June 18, 2020  |  News & Events, Timely Announcements

Dear colleagues,

This is a follow-up email on the Chancellor’s message yesterday regarding our fall planning with more detail on our planning for instruction. While the scenario plan for the fall incorporates face-to-face teaching, it will still be mainly online, given the social distancing constraints and limited classroom space. Here are some key points about the fall plans.

  1. Social distancing will place enormous constraints on the way that we use classrooms. Depending on the configuration, the capacity of classrooms will drop 3-10 fold. As a result, almost none of the current classroom assignments in the fall schedule would work for the fall.
  2. CDC and other guidance limits us to no more than 50 in a classroom independent of its size.
  3. These factors will push the instruction to be mostly online in the fall. All large classes >100 and most mid-sized (50-100) will be online (the exceptions being courses that wish to be face-to-face and adopt the hybrid approach below). Courses with less than 50 can potentially be face-to-face (see draft process outlined below).
  4. In a practical sense, instead of identifying courses to move online, we will start by assuming that everything will be online and then identify courses that units want to have face-to-face. These courses will be forwarded to a prioritization work group who will work with the registrar’s office to try to find a suitable classroom. We want to get this work done asap.
  5. We will encourage using hybrid teaching methods, especially a “flipped” classroom concept where classes are split in half and each half meets just once a week with the instructor for active or other face-to-face learning. The rest of the content is delivered online.  Why are we advocating this approach? We have many classrooms that fit 15 students under social distancing constraints, but very few (a couple dozen at UWM) that can fit 20-30 (our most common class size). By splitting the classes, we more than triple the number of classrooms suitable for face-to-face instruction in our most common-sized courses.
  6. For courses taught in unit-held spaces like labs and studios, the units will have to develop plans for those classes, deciding to offer them online or creating a strategy that allows social distancing in those rooms. This will be very challenging to accomplish in a reasonable way for high-enrollment 100-level lab or studio courses, but more practical for smaller upper-division lab or studio courses. University Safety and Assurances can help on those plans. Note that instructors teaching face-to-face courses with hands-on components should strive to complete those activities by Thanksgiving break, in case we need to go online for the remainder of the semester.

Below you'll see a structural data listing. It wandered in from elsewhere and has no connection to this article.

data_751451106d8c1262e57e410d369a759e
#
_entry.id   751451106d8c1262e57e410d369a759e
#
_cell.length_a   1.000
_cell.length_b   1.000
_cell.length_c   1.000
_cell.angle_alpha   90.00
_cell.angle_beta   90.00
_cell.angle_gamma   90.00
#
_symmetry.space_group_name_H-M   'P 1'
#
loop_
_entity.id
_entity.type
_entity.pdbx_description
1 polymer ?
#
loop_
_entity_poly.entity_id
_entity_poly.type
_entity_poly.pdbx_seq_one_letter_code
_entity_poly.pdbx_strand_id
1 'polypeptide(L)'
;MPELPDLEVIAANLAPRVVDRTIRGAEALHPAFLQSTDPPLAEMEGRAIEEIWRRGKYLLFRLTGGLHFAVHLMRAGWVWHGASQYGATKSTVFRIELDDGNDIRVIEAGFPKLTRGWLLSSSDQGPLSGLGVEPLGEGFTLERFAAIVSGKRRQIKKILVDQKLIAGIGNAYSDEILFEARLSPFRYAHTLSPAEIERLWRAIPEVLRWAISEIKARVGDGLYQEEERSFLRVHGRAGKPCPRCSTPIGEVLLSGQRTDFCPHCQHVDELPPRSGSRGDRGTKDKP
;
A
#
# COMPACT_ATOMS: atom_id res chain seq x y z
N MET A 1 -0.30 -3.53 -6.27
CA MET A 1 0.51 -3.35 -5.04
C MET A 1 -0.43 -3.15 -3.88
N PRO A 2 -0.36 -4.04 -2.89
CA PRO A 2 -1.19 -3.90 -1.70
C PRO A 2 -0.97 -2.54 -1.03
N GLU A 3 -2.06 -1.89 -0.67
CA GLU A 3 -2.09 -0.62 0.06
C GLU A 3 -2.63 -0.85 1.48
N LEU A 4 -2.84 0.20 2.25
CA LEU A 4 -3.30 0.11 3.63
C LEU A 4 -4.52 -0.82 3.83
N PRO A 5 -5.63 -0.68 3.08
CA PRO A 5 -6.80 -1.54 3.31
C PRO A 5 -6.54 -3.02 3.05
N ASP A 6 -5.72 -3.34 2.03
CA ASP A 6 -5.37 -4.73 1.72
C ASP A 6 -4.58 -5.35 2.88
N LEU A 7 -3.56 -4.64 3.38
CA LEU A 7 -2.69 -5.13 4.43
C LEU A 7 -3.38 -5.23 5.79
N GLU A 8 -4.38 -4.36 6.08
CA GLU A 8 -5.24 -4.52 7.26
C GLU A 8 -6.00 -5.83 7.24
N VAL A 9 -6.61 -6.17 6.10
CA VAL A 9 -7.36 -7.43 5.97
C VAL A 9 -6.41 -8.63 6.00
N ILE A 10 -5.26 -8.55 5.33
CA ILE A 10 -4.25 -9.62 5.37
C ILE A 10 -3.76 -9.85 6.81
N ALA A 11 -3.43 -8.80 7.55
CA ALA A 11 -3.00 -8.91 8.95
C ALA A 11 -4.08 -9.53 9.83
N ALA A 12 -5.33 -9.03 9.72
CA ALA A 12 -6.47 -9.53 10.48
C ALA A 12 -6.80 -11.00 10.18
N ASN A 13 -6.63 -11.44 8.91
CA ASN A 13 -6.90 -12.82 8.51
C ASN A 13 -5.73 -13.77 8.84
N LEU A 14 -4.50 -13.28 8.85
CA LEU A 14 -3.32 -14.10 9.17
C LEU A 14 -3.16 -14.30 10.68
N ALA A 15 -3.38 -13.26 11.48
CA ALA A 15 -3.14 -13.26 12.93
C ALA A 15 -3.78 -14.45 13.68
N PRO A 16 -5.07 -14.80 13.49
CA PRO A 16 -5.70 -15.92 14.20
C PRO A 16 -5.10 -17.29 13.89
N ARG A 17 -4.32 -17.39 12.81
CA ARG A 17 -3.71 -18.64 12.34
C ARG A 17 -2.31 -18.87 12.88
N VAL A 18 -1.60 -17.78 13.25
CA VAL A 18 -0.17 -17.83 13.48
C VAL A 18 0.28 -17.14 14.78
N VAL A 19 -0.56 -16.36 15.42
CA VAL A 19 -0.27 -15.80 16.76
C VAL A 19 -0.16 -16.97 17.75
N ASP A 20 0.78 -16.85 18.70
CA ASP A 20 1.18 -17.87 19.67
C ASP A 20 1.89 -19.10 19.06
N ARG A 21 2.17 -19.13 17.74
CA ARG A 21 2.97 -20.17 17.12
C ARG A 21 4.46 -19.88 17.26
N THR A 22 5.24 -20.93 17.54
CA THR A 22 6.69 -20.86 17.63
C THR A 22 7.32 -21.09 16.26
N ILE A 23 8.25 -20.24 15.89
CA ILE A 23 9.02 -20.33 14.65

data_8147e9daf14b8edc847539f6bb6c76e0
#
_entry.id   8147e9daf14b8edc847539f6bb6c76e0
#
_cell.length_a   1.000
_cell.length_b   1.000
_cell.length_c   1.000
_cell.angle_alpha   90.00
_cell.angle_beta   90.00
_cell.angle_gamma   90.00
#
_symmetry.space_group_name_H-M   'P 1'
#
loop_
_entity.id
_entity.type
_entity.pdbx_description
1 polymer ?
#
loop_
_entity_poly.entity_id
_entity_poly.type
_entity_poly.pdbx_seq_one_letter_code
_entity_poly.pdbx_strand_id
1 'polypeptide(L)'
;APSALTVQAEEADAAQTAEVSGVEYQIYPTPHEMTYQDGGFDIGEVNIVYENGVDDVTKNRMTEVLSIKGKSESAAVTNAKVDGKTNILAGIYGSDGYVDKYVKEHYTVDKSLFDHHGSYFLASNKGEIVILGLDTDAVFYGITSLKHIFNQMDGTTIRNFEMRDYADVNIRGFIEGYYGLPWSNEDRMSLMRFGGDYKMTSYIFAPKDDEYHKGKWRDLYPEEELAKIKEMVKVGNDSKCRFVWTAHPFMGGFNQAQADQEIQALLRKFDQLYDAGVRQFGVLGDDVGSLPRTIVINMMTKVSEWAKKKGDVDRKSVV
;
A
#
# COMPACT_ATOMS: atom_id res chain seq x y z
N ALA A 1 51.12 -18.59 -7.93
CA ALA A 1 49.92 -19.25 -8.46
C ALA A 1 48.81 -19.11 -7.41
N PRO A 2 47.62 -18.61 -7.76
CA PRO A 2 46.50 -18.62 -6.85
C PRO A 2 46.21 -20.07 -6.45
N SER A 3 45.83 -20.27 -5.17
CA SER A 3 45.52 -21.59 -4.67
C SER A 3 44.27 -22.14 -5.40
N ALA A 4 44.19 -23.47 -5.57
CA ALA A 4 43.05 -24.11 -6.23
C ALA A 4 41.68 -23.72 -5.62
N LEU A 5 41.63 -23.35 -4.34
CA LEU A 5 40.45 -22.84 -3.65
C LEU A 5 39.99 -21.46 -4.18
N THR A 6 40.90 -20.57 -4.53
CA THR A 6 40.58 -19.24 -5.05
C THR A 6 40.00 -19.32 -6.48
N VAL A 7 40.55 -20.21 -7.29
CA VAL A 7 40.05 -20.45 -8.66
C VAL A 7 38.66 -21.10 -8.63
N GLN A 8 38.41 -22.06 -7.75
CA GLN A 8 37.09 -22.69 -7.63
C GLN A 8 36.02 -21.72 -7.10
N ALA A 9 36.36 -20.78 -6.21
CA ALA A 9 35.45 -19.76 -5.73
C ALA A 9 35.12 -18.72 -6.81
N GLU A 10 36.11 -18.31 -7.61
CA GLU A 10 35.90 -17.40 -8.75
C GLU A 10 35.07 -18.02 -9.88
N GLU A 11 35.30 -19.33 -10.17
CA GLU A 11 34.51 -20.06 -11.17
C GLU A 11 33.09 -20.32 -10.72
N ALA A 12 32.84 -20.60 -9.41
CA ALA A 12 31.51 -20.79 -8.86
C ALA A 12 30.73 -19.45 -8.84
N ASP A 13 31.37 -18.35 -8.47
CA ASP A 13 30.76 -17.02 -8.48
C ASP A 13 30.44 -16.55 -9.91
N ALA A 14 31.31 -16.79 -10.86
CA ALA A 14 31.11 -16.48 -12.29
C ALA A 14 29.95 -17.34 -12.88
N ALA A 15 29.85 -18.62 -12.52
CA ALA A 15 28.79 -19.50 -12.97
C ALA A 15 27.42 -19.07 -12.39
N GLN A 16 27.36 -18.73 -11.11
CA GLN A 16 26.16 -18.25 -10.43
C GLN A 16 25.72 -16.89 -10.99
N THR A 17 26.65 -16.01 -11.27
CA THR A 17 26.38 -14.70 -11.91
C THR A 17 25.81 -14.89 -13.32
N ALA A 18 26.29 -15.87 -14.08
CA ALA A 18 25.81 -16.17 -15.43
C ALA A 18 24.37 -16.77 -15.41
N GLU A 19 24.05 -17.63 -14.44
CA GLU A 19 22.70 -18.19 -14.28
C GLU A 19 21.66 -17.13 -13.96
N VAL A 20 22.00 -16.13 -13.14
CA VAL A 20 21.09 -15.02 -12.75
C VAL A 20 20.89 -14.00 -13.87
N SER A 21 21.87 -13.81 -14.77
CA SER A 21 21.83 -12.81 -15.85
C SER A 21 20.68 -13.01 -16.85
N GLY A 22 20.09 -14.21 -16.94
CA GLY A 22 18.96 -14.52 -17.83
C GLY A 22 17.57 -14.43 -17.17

7. Information on designating courses to be face-to-face will be coming out soon. I’ll be asking the deans which courses units would like to have face-to-face, whether the course is in a general assignment or unit-held space, and whether the instructor is willing to adopt the flipped classroom hybrid approach described above (this will make it more likely that a classroom could be found for the course). Other courses would be delivered online and for those, the request would ask if they need to retain their scheduled time or would operate like our traditional online courses with no time assignment.
  8. We are developing the fee structure for the fall, but the plan as I know it will have the same cost to students for online or face-to-face courses.
  9. UWM cares about all of our faculty and staff, and their safety, and intends to make decisions with respect to staffing in the most supportive way possible, while also trying to accommodate needs of students to learn effectively. Program leads will have the opportunity to take into account the needs of faculty and staff, as well as students, in making instructional assignments.
  10. I have charged a Space Planning group, led by Scott Gronert, to implement the SPWG space recommendations. Diane Reddy will lead a subgroup focusing on space prioritization, following the criteria outlined in the report.

More detail on planning strategies is available at

In addition, we have launched a  Fall 2020 Reopening website with updates, FAQs organized by topic and a feature to submit questions.

Take care,


Johannes Britz
Provost and Vice Chancellor for Academic Affairs


Message sent from Provost Britz to Faculty and Academic Staff on June 18, 2020